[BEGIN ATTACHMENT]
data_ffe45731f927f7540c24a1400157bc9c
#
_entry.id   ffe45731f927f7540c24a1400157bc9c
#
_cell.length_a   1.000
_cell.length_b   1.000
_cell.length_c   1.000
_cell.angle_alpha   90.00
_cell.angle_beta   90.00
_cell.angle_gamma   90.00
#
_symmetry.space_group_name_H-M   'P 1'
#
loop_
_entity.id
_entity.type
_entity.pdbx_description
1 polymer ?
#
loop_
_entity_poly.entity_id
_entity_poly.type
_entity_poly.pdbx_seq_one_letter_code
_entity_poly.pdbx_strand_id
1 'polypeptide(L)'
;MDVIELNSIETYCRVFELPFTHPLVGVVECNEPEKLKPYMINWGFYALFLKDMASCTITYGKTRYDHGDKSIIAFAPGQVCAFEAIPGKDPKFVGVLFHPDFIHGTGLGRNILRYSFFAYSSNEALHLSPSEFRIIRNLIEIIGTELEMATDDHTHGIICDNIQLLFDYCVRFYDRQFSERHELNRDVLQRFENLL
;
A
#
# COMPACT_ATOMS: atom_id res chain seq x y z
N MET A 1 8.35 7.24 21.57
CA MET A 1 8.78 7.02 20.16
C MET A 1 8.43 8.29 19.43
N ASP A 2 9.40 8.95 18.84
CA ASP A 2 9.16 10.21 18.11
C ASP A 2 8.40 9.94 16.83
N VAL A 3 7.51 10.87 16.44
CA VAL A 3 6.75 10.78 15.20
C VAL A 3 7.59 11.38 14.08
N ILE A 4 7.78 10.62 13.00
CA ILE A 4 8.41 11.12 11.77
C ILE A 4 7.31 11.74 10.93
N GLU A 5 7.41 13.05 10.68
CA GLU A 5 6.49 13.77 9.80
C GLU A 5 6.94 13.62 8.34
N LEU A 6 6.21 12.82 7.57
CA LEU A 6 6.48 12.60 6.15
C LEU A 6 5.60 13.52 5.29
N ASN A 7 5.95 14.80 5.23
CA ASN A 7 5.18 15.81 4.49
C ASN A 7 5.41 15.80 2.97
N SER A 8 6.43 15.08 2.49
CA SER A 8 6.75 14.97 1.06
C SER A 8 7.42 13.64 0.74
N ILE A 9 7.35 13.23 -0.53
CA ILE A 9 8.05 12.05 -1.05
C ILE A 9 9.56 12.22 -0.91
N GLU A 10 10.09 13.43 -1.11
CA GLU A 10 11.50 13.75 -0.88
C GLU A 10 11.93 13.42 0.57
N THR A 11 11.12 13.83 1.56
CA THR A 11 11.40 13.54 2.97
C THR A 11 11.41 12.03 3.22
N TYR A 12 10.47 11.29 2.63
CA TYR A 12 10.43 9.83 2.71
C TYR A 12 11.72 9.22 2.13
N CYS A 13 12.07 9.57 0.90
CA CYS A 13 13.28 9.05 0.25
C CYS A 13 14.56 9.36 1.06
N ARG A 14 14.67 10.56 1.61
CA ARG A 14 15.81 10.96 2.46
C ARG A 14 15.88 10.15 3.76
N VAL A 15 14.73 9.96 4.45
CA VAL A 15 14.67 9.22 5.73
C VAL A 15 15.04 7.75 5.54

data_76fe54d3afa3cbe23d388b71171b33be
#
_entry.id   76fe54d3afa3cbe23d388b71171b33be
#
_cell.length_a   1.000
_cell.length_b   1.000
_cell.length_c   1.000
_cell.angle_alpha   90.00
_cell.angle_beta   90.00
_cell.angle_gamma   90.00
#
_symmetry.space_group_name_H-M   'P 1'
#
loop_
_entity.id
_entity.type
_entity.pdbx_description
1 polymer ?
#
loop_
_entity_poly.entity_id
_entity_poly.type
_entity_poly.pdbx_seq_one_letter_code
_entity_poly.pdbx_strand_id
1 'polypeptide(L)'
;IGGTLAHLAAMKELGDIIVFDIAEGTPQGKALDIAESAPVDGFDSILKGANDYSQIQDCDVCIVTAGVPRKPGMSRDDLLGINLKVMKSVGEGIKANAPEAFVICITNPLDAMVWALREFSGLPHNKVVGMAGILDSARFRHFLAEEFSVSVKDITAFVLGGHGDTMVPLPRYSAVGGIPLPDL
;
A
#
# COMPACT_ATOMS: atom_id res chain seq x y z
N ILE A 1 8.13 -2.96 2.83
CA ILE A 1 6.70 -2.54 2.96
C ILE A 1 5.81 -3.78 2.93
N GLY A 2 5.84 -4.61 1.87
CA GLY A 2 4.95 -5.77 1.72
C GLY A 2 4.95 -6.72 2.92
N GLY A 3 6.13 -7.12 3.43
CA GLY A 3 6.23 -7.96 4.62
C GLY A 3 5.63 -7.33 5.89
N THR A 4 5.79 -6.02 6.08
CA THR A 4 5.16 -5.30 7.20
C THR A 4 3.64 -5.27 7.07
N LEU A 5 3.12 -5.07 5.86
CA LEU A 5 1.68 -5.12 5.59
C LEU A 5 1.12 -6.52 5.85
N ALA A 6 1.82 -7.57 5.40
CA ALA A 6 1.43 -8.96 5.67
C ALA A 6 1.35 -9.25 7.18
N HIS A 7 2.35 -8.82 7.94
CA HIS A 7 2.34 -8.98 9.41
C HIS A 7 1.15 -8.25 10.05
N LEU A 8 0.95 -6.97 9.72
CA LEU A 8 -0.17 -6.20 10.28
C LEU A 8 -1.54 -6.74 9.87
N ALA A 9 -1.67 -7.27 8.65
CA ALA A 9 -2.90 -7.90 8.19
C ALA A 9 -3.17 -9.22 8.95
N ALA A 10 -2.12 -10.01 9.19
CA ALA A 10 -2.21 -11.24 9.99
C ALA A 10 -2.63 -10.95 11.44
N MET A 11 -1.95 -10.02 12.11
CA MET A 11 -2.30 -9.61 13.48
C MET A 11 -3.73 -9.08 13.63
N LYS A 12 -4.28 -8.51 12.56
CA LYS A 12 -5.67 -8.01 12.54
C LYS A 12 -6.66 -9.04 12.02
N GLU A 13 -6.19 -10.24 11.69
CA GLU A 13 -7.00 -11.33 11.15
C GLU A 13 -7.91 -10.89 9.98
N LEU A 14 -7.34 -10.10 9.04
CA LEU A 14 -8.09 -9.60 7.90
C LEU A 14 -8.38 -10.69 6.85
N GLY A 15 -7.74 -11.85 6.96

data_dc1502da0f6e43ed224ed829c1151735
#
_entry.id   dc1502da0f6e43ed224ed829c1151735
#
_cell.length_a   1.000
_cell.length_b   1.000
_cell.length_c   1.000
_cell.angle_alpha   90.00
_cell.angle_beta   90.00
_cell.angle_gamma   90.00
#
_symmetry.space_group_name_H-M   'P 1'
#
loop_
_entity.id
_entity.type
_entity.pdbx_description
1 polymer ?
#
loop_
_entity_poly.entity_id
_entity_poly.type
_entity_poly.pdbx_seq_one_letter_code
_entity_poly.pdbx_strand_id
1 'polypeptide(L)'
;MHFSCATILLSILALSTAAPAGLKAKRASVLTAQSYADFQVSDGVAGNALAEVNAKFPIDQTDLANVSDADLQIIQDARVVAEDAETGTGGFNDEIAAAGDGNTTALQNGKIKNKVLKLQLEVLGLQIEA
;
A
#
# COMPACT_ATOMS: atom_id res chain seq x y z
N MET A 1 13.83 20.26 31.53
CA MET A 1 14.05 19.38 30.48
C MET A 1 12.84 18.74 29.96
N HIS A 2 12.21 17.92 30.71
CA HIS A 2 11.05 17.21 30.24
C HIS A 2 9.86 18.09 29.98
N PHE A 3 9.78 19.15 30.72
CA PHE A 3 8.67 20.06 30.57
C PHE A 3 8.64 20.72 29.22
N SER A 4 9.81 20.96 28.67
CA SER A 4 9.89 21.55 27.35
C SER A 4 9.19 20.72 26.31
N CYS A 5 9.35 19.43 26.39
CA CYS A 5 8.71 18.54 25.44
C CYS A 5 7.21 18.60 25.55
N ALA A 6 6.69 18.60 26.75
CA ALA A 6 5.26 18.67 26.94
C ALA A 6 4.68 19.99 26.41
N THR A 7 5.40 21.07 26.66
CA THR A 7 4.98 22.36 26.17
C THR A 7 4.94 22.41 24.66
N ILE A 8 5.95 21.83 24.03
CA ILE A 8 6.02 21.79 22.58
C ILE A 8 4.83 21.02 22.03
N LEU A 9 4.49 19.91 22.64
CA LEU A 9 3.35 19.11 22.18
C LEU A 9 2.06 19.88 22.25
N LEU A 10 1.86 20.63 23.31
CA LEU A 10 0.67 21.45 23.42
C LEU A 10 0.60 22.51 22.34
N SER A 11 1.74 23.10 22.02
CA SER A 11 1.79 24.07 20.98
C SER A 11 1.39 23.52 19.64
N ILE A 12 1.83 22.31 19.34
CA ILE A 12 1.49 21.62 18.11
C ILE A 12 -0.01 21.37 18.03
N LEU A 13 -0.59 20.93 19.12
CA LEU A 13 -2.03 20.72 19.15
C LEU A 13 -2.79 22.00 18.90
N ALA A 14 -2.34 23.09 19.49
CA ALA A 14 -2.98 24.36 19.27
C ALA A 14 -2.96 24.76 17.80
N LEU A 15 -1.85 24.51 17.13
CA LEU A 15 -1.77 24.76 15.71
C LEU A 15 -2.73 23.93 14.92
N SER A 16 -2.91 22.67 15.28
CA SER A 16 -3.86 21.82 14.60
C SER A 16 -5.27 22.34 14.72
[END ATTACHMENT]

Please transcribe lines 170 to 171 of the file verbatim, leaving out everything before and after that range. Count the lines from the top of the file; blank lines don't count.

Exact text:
_entity_poly.type
_entity_poly.pdbx_seq_one_letter_code